I bet that if you plugged a “real” computer microphone into your mic-in connector, it wouldn’t work. Further, I bet there is no 5v battery on the ring connector.

I didn’t write about this, but the difference between commercial microphone level and line level hovers around a thousand to one. Scaling up to a silly analogy, that’s the difference between the shiny glass High Tension power lines above the trees feeding your whole neighborhood and a flashlight battery. 1.5 volts versus 1500 volts. Not easy to get both of those on one wire without damaging something.

Microphone manufacturers have been pushing higher and higher sound levels and conveniently hiding the sound quality which always suffers when they do that. I would kill to have the 20dB Microphone Boost on all our sound cards. That’s the only way some of our training and demonstration equipment works.

I only talked about the high volume and overload end of the problem. The other end of things is in trouble, too. If you plug a “real” microphone in, chances are the volume level of the microphone and the noise level of the sound card will be the same thing. “Microphone Test ffffffffffffffffffff Hello, testing ffffffffffffffff.”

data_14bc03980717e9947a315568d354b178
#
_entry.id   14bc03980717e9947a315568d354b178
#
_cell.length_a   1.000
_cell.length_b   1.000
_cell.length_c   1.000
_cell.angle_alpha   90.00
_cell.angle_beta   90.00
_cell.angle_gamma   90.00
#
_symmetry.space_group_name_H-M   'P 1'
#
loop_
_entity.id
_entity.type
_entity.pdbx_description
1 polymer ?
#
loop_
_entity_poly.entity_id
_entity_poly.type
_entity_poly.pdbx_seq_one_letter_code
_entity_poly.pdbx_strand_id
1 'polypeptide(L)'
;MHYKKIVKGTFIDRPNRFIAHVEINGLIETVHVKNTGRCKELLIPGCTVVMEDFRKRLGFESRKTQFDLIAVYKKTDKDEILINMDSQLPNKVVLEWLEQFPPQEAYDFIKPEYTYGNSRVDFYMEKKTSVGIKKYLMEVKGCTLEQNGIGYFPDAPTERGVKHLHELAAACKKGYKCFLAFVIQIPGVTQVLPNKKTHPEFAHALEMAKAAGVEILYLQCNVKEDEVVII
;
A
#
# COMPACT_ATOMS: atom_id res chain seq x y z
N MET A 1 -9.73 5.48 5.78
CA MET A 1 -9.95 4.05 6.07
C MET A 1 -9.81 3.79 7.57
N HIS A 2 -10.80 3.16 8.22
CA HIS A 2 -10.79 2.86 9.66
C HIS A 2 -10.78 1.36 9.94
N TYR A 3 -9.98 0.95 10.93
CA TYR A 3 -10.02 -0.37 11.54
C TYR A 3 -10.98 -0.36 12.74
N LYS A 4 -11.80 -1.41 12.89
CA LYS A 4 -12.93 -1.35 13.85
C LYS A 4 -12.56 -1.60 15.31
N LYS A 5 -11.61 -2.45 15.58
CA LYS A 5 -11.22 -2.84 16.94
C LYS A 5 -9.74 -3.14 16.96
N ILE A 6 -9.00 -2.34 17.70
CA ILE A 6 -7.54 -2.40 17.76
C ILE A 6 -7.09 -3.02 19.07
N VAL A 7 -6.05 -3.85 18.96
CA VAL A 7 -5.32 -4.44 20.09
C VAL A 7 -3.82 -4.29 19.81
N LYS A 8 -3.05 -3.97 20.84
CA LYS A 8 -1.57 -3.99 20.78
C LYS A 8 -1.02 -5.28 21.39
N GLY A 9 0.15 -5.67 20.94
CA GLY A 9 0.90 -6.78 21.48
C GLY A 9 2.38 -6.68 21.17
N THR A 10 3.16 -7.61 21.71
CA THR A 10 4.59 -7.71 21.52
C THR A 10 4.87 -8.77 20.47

You can actually recover a little bit from that, so that’s not as bad as overload which is permanently fatal, but you can’t get a quality show from either one.

Not easy this microphone thing.


Stereo mics (usually) use mic level inputs just the same as ordinary mono microphones. They will often use the same kind of mini-jack as an ordinary mono computer microphone (with tip, ring and sleeve connections). Whereas a normal mono computer microphone uses the tip and the sleeve for the microphone and the ring for the 5v, the stereo mics use the ring for both one of the mics (there are 2 microphones in a stereo mic) and also for the 5v.